Chances are you may see your relatives on few occasions: Thanksgiving, Christmas, and possibly a milestone birthday. You don’t want to upset the tone of the holidays by injecting a life-altering announcement that will either elicit a million questions or silence your guests who are unprepared for such news.
You don’t want to usurp and undermine the holiday with your coming out news or embarrass your relatives who thought your boyfriend was just a “friend” in the past. For both straight parents and LGBT children, you should come out on your own timetable when you can focus on each other, not when you are busy delumping the gravy, carving the turkey, opening gifts, answering phone calls, and tending to possibly small children. Most holiday traditions do not including coming out.
So when is a good time to come out?
· When the teller and the news recipient aren’t distracted.
· When the announcement allows time for conversation afterwards.
· When the parent and child are relaxed.
· When it is a private conversation.
What Do You Gain By Telling?
Before coming out, an LGBT child should weigh the pros and cons. Before sharing the news, it’s helpful to review questions that you think your parents or loved one will bombard you with and prepare your responses. Of course, you don’t owe answers to anyone. Your parents may hug you and express unconditional love and support.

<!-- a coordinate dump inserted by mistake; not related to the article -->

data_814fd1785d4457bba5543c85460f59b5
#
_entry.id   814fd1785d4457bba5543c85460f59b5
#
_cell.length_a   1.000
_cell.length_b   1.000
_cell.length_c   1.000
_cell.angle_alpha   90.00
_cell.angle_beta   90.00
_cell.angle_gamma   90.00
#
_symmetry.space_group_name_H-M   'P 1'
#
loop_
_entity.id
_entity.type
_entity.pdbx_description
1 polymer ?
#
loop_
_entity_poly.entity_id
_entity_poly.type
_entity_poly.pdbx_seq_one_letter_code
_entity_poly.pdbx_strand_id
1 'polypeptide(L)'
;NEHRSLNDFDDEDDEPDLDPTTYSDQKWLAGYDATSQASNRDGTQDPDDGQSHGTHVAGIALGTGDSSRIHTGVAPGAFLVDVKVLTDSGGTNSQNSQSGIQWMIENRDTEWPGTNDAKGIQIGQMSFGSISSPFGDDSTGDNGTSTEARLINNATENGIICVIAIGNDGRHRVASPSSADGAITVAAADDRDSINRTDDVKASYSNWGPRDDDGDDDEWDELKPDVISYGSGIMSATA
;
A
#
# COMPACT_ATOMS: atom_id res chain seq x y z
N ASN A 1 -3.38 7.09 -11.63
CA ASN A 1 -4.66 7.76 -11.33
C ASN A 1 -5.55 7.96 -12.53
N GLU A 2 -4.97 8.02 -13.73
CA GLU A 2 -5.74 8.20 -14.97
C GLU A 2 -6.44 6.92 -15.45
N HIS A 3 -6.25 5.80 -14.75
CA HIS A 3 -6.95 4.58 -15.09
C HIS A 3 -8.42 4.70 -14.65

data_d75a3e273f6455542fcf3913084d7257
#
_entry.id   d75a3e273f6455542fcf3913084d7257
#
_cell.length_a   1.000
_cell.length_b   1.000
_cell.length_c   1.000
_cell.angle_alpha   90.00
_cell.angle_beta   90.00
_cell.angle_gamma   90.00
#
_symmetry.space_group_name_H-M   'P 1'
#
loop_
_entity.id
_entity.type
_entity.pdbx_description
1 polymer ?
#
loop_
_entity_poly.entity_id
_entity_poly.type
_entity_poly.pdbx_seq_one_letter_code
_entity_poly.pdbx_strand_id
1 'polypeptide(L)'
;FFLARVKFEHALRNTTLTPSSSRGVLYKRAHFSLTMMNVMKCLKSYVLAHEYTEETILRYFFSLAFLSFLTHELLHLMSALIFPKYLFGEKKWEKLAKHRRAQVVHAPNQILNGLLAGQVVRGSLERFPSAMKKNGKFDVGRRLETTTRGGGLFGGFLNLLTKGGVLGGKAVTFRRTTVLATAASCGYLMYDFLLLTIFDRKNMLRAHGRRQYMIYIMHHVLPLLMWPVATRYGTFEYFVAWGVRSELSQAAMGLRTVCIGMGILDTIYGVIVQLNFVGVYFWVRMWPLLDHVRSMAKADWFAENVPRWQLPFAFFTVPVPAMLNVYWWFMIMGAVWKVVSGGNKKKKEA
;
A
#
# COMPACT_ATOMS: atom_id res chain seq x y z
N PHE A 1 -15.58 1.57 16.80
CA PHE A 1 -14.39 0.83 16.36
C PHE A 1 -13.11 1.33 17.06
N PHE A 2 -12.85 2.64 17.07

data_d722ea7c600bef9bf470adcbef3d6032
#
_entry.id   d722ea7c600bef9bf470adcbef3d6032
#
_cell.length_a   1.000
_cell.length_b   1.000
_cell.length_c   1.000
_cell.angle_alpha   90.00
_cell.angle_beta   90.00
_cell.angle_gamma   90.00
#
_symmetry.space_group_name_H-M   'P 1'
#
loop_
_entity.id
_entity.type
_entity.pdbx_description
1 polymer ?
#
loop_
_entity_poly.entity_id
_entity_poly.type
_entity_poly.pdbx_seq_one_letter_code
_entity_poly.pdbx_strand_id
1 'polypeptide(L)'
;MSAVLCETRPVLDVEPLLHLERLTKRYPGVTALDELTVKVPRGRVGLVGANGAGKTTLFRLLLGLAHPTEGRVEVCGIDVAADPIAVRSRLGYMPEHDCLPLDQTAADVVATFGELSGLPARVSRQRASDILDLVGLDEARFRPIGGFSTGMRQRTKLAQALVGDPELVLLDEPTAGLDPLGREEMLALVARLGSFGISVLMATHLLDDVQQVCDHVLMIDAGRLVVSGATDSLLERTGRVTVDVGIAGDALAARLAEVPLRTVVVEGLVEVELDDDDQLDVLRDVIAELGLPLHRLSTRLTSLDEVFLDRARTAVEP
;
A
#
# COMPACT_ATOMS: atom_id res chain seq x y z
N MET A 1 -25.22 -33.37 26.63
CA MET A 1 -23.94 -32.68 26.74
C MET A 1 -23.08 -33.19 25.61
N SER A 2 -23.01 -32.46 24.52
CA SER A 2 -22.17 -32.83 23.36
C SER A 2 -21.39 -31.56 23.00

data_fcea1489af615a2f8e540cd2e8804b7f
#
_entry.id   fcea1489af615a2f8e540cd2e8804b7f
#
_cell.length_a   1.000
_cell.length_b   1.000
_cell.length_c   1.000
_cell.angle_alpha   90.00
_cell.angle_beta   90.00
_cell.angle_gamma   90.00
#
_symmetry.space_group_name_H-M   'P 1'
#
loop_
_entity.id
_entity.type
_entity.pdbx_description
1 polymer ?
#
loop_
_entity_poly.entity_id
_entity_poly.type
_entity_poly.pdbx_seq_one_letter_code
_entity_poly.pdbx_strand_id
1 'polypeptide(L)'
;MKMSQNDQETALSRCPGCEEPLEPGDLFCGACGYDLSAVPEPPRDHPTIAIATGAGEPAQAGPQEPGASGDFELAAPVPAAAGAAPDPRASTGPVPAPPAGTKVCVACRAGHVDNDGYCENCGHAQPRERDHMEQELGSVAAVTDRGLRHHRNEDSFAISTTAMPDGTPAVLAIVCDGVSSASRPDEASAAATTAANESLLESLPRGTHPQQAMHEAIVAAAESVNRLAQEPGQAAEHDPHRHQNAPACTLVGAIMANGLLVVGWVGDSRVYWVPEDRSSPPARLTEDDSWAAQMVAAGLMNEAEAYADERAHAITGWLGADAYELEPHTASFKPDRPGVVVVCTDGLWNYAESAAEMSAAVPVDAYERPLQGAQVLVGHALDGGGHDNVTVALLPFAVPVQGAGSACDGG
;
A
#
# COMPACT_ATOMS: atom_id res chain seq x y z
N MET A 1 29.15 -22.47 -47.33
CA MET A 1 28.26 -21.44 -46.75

Or, they also could reject you, particularly if their religion forbids same-sex love. If you think you could be banished from your house, I wouldn’t tell them until you are financially independent. As most coming outs do not go well, they may try to guilt trip you or change your mind. Take this into consideration.
A straight parent should first obtain permission of his LGBT child before he divulges the information to relatives and friends. It’s the child’s story. Who in the family is homophobic? Who should know? Your child may want to be the messenger.
Your Child Came Out Already And You Handled It Badly. Now, What?
If your child has already come out and you reacted badly, there are ways to ameliorate the tension between you. The Family Acceptance Project gives guidance to parents who have common issues that prevent them from loving their child unconditionally.
In our book When Your Child Is Gay: What You Need to Know ( Sterling, 2016) within The Doctor Is In section written by co-author Jonathan L. Tobkes, M.D., there are suggestions for improving the dialogue between you and your child so you both can understand your expectations that you now have to alter.
When Your Child Is Gay: What You Need To Know
For more detailed advice, see book, co-authored with a mother of a gay son and a psychiatrist, Jonathan L. Tobkes, M.D.